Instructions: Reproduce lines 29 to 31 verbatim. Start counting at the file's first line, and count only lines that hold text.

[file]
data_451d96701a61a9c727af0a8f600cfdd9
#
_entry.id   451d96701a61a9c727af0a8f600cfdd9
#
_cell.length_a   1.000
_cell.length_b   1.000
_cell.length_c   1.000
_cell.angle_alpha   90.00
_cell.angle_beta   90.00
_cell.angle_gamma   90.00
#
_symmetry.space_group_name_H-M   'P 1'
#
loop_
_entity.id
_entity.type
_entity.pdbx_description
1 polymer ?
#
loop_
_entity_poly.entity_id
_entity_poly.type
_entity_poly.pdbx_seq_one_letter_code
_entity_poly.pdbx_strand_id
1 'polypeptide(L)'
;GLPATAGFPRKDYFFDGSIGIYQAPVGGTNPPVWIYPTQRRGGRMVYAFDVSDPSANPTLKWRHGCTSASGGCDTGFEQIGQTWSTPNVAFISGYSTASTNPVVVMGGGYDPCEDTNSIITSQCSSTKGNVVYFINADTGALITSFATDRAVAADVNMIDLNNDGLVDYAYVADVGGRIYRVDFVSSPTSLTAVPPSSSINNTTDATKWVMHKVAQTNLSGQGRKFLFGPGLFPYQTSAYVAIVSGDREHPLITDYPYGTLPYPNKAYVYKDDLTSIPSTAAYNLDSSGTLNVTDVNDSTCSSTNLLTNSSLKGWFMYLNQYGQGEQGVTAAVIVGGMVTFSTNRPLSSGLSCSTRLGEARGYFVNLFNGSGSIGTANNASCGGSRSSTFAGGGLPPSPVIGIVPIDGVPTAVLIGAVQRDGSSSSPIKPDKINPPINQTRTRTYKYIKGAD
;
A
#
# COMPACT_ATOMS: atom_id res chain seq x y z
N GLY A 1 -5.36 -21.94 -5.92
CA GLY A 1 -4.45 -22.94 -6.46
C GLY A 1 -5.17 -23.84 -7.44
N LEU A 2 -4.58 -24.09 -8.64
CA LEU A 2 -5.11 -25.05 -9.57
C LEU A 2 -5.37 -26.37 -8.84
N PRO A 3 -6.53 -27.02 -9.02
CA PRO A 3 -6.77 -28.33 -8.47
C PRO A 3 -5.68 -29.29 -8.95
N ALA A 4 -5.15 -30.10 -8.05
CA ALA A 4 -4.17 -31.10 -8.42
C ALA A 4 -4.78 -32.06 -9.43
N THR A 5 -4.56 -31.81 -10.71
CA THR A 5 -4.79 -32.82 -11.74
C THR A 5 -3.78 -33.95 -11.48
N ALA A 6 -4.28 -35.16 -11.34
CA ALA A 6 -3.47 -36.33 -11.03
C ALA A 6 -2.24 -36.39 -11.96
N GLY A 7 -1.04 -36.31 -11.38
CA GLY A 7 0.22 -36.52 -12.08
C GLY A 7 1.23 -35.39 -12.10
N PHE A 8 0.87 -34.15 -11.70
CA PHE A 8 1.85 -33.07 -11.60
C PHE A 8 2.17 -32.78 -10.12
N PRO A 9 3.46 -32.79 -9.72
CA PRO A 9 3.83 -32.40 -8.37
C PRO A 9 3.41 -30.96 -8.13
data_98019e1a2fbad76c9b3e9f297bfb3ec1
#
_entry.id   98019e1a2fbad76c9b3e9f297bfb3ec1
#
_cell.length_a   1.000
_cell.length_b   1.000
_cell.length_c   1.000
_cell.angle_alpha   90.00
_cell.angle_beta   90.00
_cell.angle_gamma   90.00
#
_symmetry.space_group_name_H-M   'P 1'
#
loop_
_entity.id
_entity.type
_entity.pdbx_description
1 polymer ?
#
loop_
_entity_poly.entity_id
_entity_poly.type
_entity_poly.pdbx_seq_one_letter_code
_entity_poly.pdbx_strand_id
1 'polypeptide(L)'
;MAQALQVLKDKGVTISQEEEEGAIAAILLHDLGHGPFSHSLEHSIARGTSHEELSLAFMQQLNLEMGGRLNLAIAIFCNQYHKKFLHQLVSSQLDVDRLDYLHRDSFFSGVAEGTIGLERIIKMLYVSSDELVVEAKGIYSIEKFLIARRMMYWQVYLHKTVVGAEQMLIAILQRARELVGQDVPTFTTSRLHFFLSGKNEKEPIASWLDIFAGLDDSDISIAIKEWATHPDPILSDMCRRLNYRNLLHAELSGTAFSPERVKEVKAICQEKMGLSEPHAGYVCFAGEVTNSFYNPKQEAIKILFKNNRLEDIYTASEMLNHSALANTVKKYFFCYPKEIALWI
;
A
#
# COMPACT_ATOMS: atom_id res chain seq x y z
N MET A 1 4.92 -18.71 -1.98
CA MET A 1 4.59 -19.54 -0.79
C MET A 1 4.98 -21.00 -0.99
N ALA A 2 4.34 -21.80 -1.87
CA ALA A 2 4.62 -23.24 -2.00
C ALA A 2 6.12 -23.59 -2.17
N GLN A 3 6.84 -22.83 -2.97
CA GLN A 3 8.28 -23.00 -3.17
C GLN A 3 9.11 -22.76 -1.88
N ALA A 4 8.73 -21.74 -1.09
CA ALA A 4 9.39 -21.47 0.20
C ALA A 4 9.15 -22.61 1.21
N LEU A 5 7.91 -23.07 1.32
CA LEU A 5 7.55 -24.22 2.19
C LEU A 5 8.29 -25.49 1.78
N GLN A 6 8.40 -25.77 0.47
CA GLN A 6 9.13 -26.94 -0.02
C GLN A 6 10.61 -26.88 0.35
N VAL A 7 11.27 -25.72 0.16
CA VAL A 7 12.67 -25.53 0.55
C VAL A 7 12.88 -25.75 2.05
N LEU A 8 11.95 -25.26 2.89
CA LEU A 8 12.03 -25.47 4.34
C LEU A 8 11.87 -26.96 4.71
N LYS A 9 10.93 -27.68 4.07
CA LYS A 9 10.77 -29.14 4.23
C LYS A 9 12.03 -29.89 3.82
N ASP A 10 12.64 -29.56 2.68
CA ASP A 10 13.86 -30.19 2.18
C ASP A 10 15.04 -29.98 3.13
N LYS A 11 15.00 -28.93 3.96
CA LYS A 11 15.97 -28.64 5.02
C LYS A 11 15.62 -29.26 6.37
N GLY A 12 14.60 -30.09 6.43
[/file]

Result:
#
# COMPACT_ATOMS: atom_id res chain seq x y z
N GLY A 1 -5.36 -21.94 -5.92